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Why listening is ‘the most important skill’ | Lessons for Leaders

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Nicole Stallings, president and CEO of the Hospital and Healthsystem Association of Pennsylvania, talks about coming to the table, identifying common ground, and listening.

When asked about important lessons for leaders in healthcare, Nicole Stallings points to the need to be willing to come to the table.

Stallings is the president and CEO of the Hospital and Healthsystem Association of Pennsylvania; she took the post in June. Previously, she worked as the chief external affairs officer for the Maryland Hospital Association.

For two decades, Stallings has worked on significant and thorny health policy issues. She talked about the importance of getting people to sit down and come together to hash out differences. “I believed in bringing people to the table and finding ways to get things done,” Stallings says.

But leaders have to do more than talk and stand their ground.

“Listening is the most important skill of any leader,” Stallings says.

By listening, leaders can create space “so people can talk about their challenges,” she explains.

“Then we together can identify where we have that commonality, where that agreement is,” Stallings says. “We will always figure out what those guardrails are. There's going to be some things that we're not going to be able to give on, but identifying together, this is the problem that we are trying to solve, and then, how are we going to get there … tends to be the trick.”

In tough discussions, Stallings says it’s valuable to “admit we have more we can do.” As she says, she’s willing to “hold up the mirror.”

“I think when you do that, you enhance your credibility, and you're able to get more accomplished,” Stallings says. “And so those are the things that I bring to this job.”

Stallings says working with Maryland hospitals early in the COVID-19 pandemic was immensely rewarding.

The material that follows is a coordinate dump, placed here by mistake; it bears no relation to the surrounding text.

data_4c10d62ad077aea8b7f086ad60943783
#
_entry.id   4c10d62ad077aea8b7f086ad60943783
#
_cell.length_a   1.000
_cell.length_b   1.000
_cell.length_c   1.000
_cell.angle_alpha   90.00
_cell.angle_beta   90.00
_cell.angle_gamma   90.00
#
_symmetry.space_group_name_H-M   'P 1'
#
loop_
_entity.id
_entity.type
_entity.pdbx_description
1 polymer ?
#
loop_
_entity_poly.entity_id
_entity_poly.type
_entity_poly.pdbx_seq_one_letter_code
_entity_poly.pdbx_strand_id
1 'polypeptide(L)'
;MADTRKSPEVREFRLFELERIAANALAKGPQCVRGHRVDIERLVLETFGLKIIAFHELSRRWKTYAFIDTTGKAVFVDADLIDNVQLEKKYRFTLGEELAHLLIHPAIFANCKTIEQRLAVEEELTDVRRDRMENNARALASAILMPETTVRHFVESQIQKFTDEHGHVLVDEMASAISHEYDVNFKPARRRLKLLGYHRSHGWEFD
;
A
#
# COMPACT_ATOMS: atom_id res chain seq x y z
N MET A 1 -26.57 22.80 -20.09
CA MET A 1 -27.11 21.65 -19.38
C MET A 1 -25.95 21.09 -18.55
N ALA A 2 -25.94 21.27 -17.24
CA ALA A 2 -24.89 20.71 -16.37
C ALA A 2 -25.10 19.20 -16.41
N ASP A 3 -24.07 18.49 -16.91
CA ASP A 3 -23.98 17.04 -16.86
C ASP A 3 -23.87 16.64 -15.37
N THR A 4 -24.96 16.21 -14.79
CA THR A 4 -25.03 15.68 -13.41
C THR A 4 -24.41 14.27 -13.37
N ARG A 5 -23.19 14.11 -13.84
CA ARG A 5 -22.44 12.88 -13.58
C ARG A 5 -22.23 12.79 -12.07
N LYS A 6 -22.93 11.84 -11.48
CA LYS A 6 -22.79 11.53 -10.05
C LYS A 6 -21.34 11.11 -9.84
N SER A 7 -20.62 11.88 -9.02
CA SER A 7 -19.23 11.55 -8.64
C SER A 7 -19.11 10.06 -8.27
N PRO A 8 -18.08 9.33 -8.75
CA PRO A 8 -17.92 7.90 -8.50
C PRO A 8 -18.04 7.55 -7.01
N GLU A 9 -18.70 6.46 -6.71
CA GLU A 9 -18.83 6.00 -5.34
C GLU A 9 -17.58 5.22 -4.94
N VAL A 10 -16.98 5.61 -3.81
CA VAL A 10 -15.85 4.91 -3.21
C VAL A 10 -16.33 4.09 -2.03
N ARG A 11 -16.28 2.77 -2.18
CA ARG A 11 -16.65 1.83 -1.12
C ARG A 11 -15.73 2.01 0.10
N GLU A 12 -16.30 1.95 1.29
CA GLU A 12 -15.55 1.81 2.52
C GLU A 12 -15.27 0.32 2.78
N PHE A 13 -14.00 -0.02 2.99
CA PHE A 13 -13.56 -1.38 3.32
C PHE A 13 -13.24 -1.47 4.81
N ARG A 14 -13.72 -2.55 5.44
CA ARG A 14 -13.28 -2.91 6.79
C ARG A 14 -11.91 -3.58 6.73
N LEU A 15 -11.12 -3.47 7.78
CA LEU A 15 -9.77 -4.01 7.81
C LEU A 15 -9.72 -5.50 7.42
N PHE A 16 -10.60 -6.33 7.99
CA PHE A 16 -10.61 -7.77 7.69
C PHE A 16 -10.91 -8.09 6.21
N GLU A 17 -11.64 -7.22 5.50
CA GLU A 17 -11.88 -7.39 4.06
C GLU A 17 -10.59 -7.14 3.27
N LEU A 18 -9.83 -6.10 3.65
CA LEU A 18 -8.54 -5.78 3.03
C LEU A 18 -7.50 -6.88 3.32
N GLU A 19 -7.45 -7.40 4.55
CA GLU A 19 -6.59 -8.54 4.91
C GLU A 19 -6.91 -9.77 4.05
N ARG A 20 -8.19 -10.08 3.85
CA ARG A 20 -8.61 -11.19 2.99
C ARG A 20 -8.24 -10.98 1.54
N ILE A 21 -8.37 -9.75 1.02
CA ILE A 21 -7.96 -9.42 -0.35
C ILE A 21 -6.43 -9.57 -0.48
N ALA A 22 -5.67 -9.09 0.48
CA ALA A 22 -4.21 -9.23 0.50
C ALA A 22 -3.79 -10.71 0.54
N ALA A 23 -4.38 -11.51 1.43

“This was in the midst of the height of the pandemic, and I'm working on getting ventilators to the right place, or figuring out how vaccines will be distributed across a state,” Stallings recalls. “My children understood how I'm helping hospitals help people. And that was the most valuable work of my career. And when there was agreement on the problem, and the thing that we needed to solve, we all jumped in and we figured out how to make it happen.”

Stallings talks about the importance of getting more women in healthcare leadership roles. While women hold a host of healthcare roles, the C-suite tends to be dominated by men. Only 15% of all CEOs in health systems are women, while women hold about 16% of the CEO positions in health insurance groups, according to a November 2021 analysis published by Jama Network Open.

“I think we've got a lot of work to do,” Stallings says. “We've made some strides, but we have a lot of work to do.”

Some women hold off on pursuing leadership positions because they feel they need to have every skill or attribute cited in a post about the job, even if they are terrific candidates, women leaders say. Stallings says some women feel the need to “check every box.”

“I think that's why it's so important to have mentors,” Stallings says. “I benefited from mentors.”

In her own career, she says, “I don't just have female mentors. I've asked many men to mentor me as well. I think that's important … there are different leadership styles.”

Stallings also has mentored others, and she will hear from those she mentored years ago who check in from time to time.

Stallings says the healthcare industry needs more diversity in leadership, and she’s looking beyond gender.

“I will say it's not just important that we grow women in these roles,” she says. “We also need to make sure we have more people of color in these roles.”

She says she’s looking to ensure diversity on the board of the hospital association, and says diversity in leadership across healthcare is sorely needed.

“I think that's an area where we need to continue to grow, and really be intentional about the work that we're doing,” Stallings says.

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